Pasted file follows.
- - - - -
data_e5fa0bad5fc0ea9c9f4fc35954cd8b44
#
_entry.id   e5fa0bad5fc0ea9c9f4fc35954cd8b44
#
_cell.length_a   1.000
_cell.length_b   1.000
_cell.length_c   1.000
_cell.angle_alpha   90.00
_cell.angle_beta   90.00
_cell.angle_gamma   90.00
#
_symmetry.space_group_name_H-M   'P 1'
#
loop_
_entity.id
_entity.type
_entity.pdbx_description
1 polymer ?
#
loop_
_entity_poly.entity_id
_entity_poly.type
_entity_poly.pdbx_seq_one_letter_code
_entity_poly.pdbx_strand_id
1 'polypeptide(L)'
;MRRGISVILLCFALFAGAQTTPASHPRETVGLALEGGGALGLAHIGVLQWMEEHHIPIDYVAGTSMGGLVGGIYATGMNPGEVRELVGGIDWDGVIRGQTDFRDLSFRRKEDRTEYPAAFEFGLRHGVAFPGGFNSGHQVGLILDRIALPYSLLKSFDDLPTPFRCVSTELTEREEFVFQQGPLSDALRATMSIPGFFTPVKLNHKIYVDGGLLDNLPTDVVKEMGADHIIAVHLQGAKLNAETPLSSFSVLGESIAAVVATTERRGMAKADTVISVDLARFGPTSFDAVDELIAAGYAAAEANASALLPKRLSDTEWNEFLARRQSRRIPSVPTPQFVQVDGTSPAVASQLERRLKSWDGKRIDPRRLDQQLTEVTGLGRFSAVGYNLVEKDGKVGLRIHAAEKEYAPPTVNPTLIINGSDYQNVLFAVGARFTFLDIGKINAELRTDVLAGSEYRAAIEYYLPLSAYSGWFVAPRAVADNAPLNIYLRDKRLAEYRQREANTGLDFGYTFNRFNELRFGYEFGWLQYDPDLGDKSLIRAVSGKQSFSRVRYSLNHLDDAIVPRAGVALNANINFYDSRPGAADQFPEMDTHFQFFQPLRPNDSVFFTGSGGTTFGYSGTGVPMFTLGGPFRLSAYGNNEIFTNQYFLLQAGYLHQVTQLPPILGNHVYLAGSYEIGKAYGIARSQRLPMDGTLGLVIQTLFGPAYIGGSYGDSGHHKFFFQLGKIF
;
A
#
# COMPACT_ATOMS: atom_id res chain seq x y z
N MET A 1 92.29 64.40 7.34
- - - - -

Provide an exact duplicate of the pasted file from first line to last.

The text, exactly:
data_e5fa0bad5fc0ea9c9f4fc35954cd8b44
#
_entry.id   e5fa0bad5fc0ea9c9f4fc35954cd8b44
#
_cell.length_a   1.000
_cell.length_b   1.000
_cell.length_c   1.000
_cell.angle_alpha   90.00
_cell.angle_beta   90.00
_cell.angle_gamma   90.00
#
_symmetry.space_group_name_H-M   'P 1'
#
loop_
_entity.id
_entity.type
_entity.pdbx_description
1 polymer ?
#
loop_
_entity_poly.entity_id
_entity_poly.type
_entity_poly.pdbx_seq_one_letter_code
_entity_poly.pdbx_strand_id
1 'polypeptide(L)'
;MRRGISVILLCFALFAGAQTTPASHPRETVGLALEGGGALGLAHIGVLQWMEEHHIPIDYVAGTSMGGLVGGIYATGMNPGEVRELVGGIDWDGVIRGQTDFRDLSFRRKEDRTEYPAAFEFGLRHGVAFPGGFNSGHQVGLILDRIALPYSLLKSFDDLPTPFRCVSTELTEREEFVFQQGPLSDALRATMSIPGFFTPVKLNHKIYVDGGLLDNLPTDVVKEMGADHIIAVHLQGAKLNAETPLSSFSVLGESIAAVVATTERRGMAKADTVISVDLARFGPTSFDAVDELIAAGYAAAEANASALLPKRLSDTEWNEFLARRQSRRIPSVPTPQFVQVDGTSPAVASQLERRLKSWDGKRIDPRRLDQQLTEVTGLGRFSAVGYNLVEKDGKVGLRIHAAEKEYAPPTVNPTLIINGSDYQNVLFAVGARFTFLDIGKINAELRTDVLAGSEYRAAIEYYLPLSAYSGWFVAPRAVADNAPLNIYLRDKRLAEYRQREANTGLDFGYTFNRFNELRFGYEFGWLQYDPDLGDKSLIRAVSGKQSFSRVRYSLNHLDDAIVPRAGVALNANINFYDSRPGAADQFPEMDTHFQFFQPLRPNDSVFFTGSGGTTFGYSGTGVPMFTLGGPFRLSAYGNNEIFTNQYFLLQAGYLHQVTQLPPILGNHVYLAGSYEIGKAYGIARSQRLPMDGTLGLVIQTLFGPAYIGGSYGDSGHHKFFFQLGKIF
;
A
#
# COMPACT_ATOMS: atom_id res chain seq x y z
N MET A 1 92.29 64.40 7.34